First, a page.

The Persian Pickle Club

The Persian Pickle Club

Book - 1995
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Baker & Taylor
In 1930s Harveyvile, Kansas, Rita Ritter, a recent arrival, is invited to join the Persian Pickle Club, but her interest in journalism brings her dangerously close to a secret the club has sworn to keep

Blackwell North Amer
The author of the highly praised Buster Midnight's Cafe returns with a magical new novel about the ties that bind women together through good and bad.
It is the 1930s, and hard times have hit Harveyville, Kansas, where the crops are burning up and there's not a job to be found. For Queenie Bean, a young farmwife, the highlight of each week is the gathering of the Persian Pickle Club (named after a favorite cloth pattern), a group of local ladies dedicated to improving their minds, exchanging gossip, and putting their well-honed quilting skills to good use. As Queenie says, "It's funny how quilting draws women together like nothing else."
Women her own age are few in Harveyville, so when just-married Rita Ritter arrives in town, Queenie eagerly welcomes her new friend into the club. But Rita, who hails from Denver, is anything but a country girl. With a hankering for a newspaper career, she's far more interested in investigative journalism than she is in sewing, and before long her prying brings her dangerously close to a secret the Pickles have sworn to keep.

& Taylor

The author of the warmly received Buster Midnight's Cafe traces the lives of a group of women in a rural, Depression-era Kansas town, who meet to share gossip and their talent for quilting. National ad/promo.

Publisher: New York : St. Martin's Press, 1995
Edition: First edition
ISBN: 9780312135867
Branch Call Number: FIC Dallas, S 1995
Characteristics: 196 pages ; 22 cm


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coroboreefarm Jan 25, 2018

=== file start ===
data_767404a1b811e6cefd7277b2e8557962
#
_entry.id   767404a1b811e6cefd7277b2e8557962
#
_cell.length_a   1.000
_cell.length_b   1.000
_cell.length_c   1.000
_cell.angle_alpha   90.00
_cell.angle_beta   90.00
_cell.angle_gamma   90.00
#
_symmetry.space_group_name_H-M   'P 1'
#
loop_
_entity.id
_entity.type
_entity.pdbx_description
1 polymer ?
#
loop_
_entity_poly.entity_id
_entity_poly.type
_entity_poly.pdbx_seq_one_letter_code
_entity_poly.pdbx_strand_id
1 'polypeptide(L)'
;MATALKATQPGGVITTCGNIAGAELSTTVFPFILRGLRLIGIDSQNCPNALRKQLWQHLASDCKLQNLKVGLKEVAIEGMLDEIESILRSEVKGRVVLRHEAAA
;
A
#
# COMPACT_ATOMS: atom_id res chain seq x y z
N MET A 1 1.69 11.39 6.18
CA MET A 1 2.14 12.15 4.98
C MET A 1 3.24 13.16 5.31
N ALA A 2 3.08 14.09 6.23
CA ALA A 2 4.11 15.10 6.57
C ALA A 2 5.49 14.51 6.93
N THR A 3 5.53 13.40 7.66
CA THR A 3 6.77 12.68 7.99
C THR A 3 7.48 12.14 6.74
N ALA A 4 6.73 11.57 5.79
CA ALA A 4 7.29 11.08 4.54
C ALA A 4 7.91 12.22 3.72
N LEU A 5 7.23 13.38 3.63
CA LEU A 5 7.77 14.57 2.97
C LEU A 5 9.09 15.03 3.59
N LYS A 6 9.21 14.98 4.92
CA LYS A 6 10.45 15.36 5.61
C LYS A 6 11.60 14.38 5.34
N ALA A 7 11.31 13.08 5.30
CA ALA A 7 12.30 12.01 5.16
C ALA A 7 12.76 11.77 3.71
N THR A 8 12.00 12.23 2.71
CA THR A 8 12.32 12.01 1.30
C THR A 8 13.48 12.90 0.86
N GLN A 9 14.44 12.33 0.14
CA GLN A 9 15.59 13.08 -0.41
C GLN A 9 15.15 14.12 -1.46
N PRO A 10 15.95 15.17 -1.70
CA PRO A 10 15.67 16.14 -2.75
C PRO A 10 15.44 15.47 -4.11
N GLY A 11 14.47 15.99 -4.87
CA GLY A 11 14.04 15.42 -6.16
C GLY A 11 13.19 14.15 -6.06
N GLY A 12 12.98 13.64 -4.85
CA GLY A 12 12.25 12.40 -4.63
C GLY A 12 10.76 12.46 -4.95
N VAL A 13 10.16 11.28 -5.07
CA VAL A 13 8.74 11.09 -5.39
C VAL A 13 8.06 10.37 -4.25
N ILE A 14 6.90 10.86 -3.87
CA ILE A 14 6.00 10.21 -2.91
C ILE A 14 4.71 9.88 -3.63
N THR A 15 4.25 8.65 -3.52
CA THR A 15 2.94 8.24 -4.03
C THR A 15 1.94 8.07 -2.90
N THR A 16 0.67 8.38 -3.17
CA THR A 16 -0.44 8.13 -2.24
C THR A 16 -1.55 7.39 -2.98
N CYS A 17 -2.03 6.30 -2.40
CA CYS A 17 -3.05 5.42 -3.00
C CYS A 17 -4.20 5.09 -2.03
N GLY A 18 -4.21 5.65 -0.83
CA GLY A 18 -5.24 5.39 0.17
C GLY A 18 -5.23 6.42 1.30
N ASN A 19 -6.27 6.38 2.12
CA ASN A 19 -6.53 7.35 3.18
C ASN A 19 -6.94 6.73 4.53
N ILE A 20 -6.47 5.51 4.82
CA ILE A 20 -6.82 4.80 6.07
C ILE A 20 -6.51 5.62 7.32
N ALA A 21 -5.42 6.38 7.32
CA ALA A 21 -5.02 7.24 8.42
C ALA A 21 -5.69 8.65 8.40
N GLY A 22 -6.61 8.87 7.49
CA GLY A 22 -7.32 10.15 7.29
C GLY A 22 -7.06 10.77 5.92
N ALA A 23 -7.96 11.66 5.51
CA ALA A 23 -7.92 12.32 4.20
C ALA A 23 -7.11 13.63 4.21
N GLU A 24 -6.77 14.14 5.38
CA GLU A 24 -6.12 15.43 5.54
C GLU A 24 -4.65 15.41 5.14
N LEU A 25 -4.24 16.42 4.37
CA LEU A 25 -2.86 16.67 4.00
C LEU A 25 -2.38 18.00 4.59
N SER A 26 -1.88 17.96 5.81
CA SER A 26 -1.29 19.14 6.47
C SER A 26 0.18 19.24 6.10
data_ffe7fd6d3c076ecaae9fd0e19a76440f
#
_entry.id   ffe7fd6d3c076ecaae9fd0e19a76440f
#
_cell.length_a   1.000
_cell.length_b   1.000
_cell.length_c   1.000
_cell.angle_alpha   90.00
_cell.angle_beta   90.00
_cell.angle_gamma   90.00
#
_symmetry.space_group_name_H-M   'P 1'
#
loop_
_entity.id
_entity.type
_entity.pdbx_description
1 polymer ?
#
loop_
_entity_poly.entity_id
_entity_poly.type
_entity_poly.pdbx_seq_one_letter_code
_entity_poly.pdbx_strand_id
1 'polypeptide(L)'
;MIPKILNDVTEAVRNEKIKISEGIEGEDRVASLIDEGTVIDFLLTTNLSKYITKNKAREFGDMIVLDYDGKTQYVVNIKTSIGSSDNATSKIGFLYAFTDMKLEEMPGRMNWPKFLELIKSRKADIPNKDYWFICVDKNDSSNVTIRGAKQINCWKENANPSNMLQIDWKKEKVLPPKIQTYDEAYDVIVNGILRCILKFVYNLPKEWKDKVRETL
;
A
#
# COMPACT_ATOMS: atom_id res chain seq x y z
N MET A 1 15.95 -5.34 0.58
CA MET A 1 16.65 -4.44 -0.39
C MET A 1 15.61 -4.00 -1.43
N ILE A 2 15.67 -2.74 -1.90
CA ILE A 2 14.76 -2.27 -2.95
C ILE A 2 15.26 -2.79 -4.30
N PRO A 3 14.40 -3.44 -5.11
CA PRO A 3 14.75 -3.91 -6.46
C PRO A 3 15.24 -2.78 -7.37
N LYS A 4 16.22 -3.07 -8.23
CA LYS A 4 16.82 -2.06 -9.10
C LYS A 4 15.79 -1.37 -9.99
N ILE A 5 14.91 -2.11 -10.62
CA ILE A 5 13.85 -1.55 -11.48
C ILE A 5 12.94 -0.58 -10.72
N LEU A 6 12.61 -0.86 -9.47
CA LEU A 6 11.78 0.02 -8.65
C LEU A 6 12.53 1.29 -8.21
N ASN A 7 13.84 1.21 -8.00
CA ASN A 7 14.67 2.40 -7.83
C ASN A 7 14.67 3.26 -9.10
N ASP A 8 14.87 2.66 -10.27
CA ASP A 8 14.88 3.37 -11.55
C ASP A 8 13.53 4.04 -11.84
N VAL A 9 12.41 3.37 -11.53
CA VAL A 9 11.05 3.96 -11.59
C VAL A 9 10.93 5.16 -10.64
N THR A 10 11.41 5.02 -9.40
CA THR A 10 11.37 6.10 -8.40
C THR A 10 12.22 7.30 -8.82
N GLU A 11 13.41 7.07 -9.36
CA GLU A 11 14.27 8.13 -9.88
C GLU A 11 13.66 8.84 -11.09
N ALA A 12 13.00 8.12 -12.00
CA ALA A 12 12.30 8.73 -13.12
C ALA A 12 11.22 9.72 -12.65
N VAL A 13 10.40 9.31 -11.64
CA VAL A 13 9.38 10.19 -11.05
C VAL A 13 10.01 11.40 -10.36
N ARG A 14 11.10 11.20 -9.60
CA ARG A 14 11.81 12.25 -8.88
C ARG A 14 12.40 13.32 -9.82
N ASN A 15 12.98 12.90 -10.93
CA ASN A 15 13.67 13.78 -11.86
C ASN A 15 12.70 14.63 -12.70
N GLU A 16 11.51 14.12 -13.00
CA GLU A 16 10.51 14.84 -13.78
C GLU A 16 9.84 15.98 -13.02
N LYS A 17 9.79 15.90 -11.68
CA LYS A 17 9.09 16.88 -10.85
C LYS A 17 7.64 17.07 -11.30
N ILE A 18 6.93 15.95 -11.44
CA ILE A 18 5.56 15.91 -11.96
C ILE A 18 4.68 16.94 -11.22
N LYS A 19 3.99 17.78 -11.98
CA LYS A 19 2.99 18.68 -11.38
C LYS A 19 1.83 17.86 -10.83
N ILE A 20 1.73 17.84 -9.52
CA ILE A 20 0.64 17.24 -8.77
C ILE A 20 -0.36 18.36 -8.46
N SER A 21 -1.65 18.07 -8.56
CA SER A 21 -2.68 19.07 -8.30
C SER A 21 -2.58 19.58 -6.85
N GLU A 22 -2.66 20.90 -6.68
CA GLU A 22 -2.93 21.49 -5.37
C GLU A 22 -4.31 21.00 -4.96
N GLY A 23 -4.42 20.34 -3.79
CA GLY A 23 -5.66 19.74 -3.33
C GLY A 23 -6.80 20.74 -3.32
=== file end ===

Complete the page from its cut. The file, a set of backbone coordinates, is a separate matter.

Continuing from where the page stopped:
An unlikely title, The Persian Pickle Club, is a reference to a particular kind of quilting fabric used by quilters in the Depression Era, and also to a quilting club comprised of a group of friends in Kansas. The women, tied together by shared interests in quilting, conversation and good food, are also very adept at keeping some very dark secrets. As the narrative of this story unfolds, it explores themes relating to the dangers, rewards, and necessities for keeping such secrets, and addresses issues related to complex, ambigous morality, and to the intergenerational effects created by the of passing on both truths and secrets.
Narrated by Queenie who is the novel's central character, the book reveals how the bonds of friendship between the members of the club provide strength and support during times of some very intense troubles.
This is a good read for those fans of domestic fiction set historically in rural American towns. If you like Fannie Flagg, then try The Persian Pickle Club.

prkmbc Sep 10, 2011

April 2006

Aug 05, 2011

An excellent evocation of rural life during the Great Depression. The reader gets a real "feel" for the time: you can almost taste the dry dust that infiltrated everything from clothes to food and experience the tough optimism of those who lived through that time. The book certainly echoes stories my mother told of growing up near Edmonton through the "Dirty Thirties". The book also celebrates camaraderie and support among a group of women and throws in a surprising twist. A terrific read.

renabackstrom Dec 03, 2010

I loved this story of female friendship and solidarity.


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